The tree from which Dad fell measured 42 feet to the place where he sat chopping it.  The reason for his fall was he was sitting on what is called a sap limb and the falling of the heavy top caused the trunk to sway back and forth and his weight to split off the limb,   throwing him to the ground.  He said he had presence of mind to throw the axe away from him.  When he was able, he cut the tree down saying the next tree he topped would be about 3 fet from the ground.  He cut the tree into firewood and I remember hauling it to the house on my little sled. My Great-grandfather was David Bishop, one of the  first settlers of Mississippi having come to that state from Georgia about 1841.  He lived on the Memphis and Panola Road about a mile west of us.  He was considered well-to-do and owned many slaves, but the war spoiled all of that.  He lived in an old fashioned log house built in the form of an ell with hall and porch.  It was a very substantial house and one of the first built in Mississippi.  He had  a private graveyard just east of the house where a good many of my ancestors now lie buried and also many of my wife's people are buried there.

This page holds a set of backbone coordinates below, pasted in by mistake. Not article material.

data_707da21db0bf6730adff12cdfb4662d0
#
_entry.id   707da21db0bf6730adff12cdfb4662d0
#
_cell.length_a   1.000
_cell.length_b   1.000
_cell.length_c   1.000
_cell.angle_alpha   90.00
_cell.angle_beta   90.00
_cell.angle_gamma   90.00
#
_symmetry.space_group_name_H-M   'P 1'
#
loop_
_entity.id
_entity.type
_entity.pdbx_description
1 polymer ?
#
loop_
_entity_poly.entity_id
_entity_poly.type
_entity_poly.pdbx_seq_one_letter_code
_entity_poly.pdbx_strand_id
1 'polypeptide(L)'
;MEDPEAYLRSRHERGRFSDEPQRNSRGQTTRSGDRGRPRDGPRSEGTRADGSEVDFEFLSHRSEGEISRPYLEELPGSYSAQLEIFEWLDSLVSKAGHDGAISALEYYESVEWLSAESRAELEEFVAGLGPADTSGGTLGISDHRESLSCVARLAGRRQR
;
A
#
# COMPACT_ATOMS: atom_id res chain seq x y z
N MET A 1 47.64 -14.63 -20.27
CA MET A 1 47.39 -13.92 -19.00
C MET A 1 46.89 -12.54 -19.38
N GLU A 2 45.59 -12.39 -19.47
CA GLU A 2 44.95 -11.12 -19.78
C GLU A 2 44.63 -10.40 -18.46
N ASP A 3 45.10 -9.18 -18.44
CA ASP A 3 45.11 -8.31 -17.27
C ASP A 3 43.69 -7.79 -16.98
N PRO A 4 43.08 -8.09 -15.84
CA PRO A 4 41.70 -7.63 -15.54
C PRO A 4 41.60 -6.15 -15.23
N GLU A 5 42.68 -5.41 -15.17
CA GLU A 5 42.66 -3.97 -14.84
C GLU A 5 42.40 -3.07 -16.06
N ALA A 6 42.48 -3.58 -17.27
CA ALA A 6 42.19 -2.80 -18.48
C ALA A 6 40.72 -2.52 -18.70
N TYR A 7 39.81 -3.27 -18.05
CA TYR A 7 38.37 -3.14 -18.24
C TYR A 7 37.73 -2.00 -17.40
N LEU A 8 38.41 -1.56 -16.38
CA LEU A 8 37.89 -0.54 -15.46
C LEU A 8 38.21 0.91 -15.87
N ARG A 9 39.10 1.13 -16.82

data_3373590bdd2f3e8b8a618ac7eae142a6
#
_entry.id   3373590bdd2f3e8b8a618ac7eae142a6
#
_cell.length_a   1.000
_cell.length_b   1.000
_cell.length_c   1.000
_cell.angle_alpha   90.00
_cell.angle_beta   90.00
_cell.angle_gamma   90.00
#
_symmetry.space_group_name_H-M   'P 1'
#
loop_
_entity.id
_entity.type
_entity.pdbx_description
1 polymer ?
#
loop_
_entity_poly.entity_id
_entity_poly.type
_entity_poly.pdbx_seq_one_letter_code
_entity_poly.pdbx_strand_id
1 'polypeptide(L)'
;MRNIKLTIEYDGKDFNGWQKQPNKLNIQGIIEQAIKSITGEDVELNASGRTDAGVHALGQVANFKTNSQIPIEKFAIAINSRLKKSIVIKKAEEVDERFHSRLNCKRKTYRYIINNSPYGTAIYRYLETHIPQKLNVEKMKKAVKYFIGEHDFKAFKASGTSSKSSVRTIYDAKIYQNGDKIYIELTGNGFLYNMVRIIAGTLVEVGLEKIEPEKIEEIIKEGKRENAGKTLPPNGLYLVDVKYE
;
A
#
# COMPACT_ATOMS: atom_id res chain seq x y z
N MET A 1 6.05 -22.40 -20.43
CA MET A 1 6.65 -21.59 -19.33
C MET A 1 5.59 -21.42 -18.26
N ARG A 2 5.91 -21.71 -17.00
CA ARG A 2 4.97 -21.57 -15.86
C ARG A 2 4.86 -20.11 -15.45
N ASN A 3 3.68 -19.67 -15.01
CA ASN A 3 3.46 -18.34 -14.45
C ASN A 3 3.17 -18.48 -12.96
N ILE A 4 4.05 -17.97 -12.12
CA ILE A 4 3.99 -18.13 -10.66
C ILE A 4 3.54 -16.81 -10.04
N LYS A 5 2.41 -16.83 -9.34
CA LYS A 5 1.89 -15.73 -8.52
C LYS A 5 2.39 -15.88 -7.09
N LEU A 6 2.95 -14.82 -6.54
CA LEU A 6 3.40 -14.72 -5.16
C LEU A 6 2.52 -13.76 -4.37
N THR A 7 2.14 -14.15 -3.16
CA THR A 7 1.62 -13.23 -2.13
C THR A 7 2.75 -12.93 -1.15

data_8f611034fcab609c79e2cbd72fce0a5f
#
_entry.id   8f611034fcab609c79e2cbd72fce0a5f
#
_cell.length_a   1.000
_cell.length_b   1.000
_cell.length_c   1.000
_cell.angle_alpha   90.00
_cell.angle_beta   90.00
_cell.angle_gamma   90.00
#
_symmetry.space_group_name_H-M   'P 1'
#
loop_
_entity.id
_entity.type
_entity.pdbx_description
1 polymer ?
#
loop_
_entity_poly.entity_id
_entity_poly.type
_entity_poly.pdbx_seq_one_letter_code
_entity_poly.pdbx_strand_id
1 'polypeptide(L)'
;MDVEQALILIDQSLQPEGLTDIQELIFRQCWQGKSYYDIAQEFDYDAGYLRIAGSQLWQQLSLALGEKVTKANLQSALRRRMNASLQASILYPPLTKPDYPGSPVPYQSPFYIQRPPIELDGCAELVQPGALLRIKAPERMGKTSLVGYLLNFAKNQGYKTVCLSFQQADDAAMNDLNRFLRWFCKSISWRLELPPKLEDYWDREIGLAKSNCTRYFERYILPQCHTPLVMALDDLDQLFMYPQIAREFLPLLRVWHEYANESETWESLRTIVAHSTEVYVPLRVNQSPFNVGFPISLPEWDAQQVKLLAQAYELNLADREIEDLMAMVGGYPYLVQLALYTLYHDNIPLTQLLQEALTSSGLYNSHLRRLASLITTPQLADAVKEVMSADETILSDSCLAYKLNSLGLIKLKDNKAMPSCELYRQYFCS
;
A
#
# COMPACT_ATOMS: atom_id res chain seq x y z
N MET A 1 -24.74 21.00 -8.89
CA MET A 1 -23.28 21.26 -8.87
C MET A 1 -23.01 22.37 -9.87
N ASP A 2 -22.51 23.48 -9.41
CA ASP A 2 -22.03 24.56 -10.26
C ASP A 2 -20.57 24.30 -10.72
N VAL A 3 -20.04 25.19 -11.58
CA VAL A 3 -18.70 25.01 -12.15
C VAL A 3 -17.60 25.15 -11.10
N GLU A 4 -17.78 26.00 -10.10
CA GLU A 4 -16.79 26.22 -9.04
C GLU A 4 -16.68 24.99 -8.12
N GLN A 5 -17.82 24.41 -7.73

I remember him as a tall, white-haired old man.  He was born in Georgia in 1789 and died in Mississippi in 1878.  Grandfather Bishop built a new house in front of the original log house in 1874.  It was frame construction painted pure white and plastered on the inside, with a hall between and a large front porch with 6 large white front columns to it and I remembeer old Great-grandfather coming to visit and how he would lean his chair against one of those columns with his walking stick between his legs and talk to us. My life was uneventful in my youth.  I was only a poor country farmer boy, raised in the country where there was plenty of God's free air and sunshine.  My parents had nine children, six of whom are now living.  I was the eldest, then my brother Henry David, born March 31, 1872, Sister Jessie L., now Mrs. L. M. Harlan of Manila, Ark, Sister Bettie Virginia, now Mrs. Fred Bourland of Manila, Ark, born December 26, 1877, sister Addie Lou, born in 1879 and died one year later, sister Addie Lena, now Mrs. Ed Bourland of Manila, Ark, born March 1, 1882, Brother John Wright, born July 10, 1884 and now lives at 542 Cambridge Ave., Memphis, Tenn, sister Alice Pearl, now Mrs. C. M. Towles of Manila, Ark, born August 22, 1888, Sister Blanche, born March 9, 1892 and died one year later.